A couple of days ago (4/21/19), the New York Times ran an article about a Kansas community’s rebellion against the Summit Learning platform, a controversial ed-tech initiative funded in large part by the Chan-Zuckerberg foundation.
Normally, I try to hold myself at as much of a distance as possible from the ed-tech world, but in this case, I seem to have acquired an inadvertent stake in things: last school year, while looking at my analytics (see, I’m data-driven!), I suddenly noticed that I was receiving regular traffic from summit.org and that, moreover, the number of daily referrals from that site corresponded almost exactly to the number of hits on my “how to use a dash” post.
Obviously, a link to the piece had been incorporated into the Summit platform.
When I first discovered this, my curiosity was piqued, and so I spent some time on the main Summit website trying to figure out where my blog was linked to. (Is it just me, or is the ransom-note motif not positively creepy?) Predictably, aside from a handful of vague, weak sample lessons that could be downloaded, I was unable to access anything more substantive. Still, I assumed that more real lessons—even really poorly constructed ones—had to exist…right? At that point, I didn’t really have the time or the inclination to investigate further.
Then, as I was reading the Times article, I came across this:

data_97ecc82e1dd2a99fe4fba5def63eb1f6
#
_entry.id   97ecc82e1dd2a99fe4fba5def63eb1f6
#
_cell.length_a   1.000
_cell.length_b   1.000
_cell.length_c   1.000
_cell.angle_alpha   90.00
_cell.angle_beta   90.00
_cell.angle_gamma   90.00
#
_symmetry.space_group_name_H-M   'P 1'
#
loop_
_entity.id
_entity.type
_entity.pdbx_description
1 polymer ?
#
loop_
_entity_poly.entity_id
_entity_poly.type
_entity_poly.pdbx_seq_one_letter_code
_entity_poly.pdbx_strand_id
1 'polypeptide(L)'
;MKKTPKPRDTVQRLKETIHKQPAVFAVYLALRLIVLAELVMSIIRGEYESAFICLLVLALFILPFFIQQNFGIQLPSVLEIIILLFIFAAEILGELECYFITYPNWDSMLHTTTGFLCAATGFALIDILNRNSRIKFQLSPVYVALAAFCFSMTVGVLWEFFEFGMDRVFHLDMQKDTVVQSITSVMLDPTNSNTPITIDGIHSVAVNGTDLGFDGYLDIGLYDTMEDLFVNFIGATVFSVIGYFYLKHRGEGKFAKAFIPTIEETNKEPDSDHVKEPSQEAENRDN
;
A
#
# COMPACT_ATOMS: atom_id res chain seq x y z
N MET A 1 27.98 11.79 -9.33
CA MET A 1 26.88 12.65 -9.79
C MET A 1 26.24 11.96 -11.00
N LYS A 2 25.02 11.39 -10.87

In September, some students stumbled onto questionable content while working in the Summit platform, which often directs them to click on links to the open web.
In one class covering Paleolithic history, Summit included a link to an article in The Daily Mail, the British newspaper, that showed racy ads with bikini-clad women. For a list of the Ten Commandments, two parents said their children were directed to a Christian conversion site.
Ms. Tavenner said building a curriculum from the open internet meant that a Daily Mail article was fair game for lesson plans.
In light of Ms. Tavenner’s comment regarding the “open Internet,” I decided to check back and see if I could take another look at those lesson samples—but, surprise, surprise, they appeared to have been removed.
And so now I wonder: Exactly how often is “often”? Does the program, despite all its lofty
bullshit rhetoric, essentially consist of nothing more than a series of links to random free articles around the web?” Given that Summit is not actually charging districts for the program (in exchange for vast quantities of student data, of course), that seems entirely plausible. Content-development costs money, after all.
If anyone has direct experience with/access to Summit and could enlighten me as to exactly how the program is (not) structured, I would very much appreciate it.
Let me be clear: while I am more than happy to have individual teachers use my free resources to supplement their curriculum as they see fit, my work is under no circumstances intended to be an easy “out” for tech billionaires too lazy and cheap to fund an actual program.
Interestingly, the lesson in question is quite far removed from the hippie-dippy, project-based, learning-about-learning rhetoric of authenticity that Summit has borrowed so beautifully from the progressive movement; in fact, it’s about as structured and didactic as these things get, and so one has to wonder what value it could possibly serve in a program like Summit at all.
So for that reason, I will be disabling the “how to use a dash” post, at least for the time being.
Please accept my apologies for the inconvenience, but I have no interest in having my work co-opted for this nonsense.